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5 Ways to Reduce Your Retiree Healthcare (OPEB) Liability
Bottom Line Up Front
- As with most organizations, liability management is a top priority for towns and municipalities.
- Most municipalities are eager to manage, reduce, and even eliminate their OPEB liability, but how do they do that?
- Here are 5 potential options that can be used in combination with each other: pre-fund the plan, change eligibility, modify cost-sharing, a hybrid plan of cost-sharing & eligibility, and change plans.
Every Town and municipality offering medical benefits to retirees will report an OPEB liability on their financial statements. Most municipalities are eager to manage, reduce, or even eliminate their OPEB liability. That sounds like a great goal, but how can a Town actually reduce or eliminate this liability?
Here are 5 potential options to consider:
1. Pre-fund the Plan
One of the most obvious ways to eliminate or reduce the OPEB liability is to pre-fund the plan. Before everyone starts getting their rotten fruit to throw at us… we acknowledge this is simple in theory but also challenging in practice. We all know that if we could snap our fingers and have money materialize, we wouldn’t have liabilities, we’d have assets. While most won’t be able to flip a switch and fully prefund, over time many municipalities can make progress in eliminating their OPEB liabilities through pre-funding.
One reason we start with funding as a method to eliminate an OPEB liability is that funding works to reduce both Total OPEB Liability (TOL) and Net OPEB Liability (NOL). Under GASB 74 & 75, plans that are pre-funding can use a higher discount rate (based on your investment policy) than plans that are not pre-funding (assuming they also have an investment policy that isn’t 100% in cash). A higher discount rate decreases the TOL at the same time that assets reduce the NOL.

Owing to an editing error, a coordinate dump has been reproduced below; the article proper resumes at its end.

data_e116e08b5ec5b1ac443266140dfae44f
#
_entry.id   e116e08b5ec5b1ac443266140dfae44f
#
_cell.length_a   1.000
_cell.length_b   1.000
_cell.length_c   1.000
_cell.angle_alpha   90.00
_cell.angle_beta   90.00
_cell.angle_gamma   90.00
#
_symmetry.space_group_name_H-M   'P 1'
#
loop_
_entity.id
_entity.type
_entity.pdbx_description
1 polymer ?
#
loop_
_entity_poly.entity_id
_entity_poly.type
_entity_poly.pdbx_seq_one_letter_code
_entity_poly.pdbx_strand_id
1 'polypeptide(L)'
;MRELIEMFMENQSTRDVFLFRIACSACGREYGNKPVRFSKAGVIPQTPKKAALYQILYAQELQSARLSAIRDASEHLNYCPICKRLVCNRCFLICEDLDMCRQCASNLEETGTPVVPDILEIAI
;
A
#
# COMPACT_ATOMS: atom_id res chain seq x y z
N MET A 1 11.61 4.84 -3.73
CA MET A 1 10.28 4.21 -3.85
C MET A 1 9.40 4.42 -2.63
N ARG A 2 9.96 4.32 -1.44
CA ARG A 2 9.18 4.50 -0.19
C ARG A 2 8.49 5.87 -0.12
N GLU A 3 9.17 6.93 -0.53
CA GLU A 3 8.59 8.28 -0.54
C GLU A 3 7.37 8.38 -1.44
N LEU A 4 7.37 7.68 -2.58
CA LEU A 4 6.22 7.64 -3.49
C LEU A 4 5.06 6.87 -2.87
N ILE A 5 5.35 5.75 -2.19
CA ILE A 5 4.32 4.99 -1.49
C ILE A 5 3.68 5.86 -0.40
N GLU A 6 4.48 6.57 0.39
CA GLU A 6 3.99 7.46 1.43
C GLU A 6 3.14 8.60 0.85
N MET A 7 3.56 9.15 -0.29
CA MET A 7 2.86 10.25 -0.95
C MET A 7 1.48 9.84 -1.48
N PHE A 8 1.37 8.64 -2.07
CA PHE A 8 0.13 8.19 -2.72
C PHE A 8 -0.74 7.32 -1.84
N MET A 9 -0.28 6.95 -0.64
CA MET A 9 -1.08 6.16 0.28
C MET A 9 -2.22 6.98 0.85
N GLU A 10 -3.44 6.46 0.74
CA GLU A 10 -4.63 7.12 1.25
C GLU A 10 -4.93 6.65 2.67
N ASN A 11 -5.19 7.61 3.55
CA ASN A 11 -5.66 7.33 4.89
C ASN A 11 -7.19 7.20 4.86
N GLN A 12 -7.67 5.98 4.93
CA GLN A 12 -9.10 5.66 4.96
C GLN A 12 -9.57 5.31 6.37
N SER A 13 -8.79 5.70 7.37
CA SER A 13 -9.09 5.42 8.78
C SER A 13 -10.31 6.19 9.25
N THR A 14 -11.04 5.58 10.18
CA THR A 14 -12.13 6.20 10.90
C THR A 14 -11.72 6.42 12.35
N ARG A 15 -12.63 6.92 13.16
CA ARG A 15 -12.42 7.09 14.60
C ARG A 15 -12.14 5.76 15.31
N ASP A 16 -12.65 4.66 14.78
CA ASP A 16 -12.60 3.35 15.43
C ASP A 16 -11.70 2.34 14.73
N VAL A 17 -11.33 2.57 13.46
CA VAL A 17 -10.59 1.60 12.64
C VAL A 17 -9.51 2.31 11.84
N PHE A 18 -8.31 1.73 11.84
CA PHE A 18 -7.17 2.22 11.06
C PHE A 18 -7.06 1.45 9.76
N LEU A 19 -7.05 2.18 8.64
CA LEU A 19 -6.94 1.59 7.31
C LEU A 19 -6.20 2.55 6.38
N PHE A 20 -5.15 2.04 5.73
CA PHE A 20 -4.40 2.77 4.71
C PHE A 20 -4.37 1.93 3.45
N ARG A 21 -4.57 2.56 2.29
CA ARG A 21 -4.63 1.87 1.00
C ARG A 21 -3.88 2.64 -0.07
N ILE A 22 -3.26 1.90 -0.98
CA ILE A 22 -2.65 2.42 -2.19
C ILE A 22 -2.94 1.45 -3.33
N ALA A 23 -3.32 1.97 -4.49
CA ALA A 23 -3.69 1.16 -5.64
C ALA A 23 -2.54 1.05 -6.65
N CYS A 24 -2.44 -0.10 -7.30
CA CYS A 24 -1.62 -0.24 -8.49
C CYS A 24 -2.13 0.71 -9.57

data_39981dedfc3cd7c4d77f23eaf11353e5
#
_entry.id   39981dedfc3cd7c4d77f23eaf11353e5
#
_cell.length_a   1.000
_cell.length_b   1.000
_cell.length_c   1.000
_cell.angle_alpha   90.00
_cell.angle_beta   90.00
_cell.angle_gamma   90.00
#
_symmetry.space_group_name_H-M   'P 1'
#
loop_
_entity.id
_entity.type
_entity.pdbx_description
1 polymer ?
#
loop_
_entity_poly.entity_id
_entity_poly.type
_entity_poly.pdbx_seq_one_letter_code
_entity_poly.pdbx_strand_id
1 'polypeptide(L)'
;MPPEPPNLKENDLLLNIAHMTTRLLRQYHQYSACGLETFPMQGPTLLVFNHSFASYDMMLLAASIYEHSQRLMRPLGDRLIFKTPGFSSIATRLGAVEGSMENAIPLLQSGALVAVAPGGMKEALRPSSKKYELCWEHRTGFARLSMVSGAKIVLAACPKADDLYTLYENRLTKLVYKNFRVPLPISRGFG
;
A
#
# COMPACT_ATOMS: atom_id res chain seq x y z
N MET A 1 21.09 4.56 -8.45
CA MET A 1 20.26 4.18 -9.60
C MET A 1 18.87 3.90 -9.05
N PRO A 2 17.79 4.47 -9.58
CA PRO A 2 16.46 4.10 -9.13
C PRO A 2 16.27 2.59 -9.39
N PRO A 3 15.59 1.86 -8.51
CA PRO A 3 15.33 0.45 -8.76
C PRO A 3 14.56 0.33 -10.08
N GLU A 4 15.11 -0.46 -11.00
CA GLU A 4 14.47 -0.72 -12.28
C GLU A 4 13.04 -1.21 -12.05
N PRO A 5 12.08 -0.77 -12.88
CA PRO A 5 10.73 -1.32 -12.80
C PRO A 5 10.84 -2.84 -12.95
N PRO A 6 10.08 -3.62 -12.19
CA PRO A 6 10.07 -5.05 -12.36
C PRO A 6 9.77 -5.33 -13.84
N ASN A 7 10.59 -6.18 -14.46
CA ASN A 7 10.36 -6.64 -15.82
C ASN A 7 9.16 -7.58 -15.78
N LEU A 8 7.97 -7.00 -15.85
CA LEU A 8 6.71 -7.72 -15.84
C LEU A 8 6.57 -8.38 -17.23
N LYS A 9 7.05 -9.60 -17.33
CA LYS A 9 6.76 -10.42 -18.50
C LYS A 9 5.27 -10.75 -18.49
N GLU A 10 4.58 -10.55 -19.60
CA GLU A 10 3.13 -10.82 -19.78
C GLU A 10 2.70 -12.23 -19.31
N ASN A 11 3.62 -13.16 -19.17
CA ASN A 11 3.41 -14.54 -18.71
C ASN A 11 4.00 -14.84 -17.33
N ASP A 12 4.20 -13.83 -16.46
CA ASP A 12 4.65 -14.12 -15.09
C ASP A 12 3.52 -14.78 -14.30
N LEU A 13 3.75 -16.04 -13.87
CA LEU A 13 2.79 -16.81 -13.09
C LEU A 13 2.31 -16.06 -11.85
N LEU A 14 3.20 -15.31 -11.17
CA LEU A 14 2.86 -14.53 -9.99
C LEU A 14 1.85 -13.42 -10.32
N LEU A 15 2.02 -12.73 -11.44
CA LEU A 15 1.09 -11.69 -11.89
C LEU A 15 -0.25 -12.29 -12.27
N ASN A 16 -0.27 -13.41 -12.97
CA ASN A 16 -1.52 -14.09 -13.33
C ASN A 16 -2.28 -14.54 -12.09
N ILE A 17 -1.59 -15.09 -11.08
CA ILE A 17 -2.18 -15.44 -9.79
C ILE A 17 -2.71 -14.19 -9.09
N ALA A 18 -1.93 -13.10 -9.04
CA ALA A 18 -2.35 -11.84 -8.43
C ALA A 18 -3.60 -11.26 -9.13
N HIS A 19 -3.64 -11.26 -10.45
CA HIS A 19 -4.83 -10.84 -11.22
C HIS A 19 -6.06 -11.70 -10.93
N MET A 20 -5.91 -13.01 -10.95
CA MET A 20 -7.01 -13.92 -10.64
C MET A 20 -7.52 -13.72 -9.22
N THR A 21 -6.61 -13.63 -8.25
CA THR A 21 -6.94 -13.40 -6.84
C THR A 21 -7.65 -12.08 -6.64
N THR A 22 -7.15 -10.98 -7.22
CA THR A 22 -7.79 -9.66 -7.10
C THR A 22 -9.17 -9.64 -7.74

If you’re interested in learning more about pre-funding your OPEB plan: Here are the top 6 reasons to pre-fund your OPEB
Every way to reduce OPEB liability aside from pre-funding requires a change to the terms of the OPEB benefit. The benefit terms that can be changed to reduce or eliminate OPEB Liability are:
- Eligibility: Increase the age or year of service required for a participant to become eligible for the benefit.
- Cost-sharing: Increase the amount of the benefit that the participant pays for.
- Change the plans offered: Offering participants less expensive plans or limited network plans will reduce costs.
2. Change Eligibility
Changing eligibility can reduce OPEB liability. If participants are required to achieve more years of service or reach an older age to qualify for OPEB benefits, that will reduce the number of people taking OPEB benefits and the cost of those benefits.
*Please note that this option may not be available in every state or municipality – check with your Counsel.
Often changes to eligibility are made for new hires after a set date. This ensures that employees hired before that date, who have been promised a certain benefit, do not have the terms of that benefit changed on them. Some municipalities take this all the way to the point where it would eliminate the OPEB liability by declaring employees hired after a certain date are never eligible for the plan. Over time that will bring the OPEB liability to zero as employees and retirees who are eligible leave the plan and are replaced by employees and retirees that are not eligible for the benefit.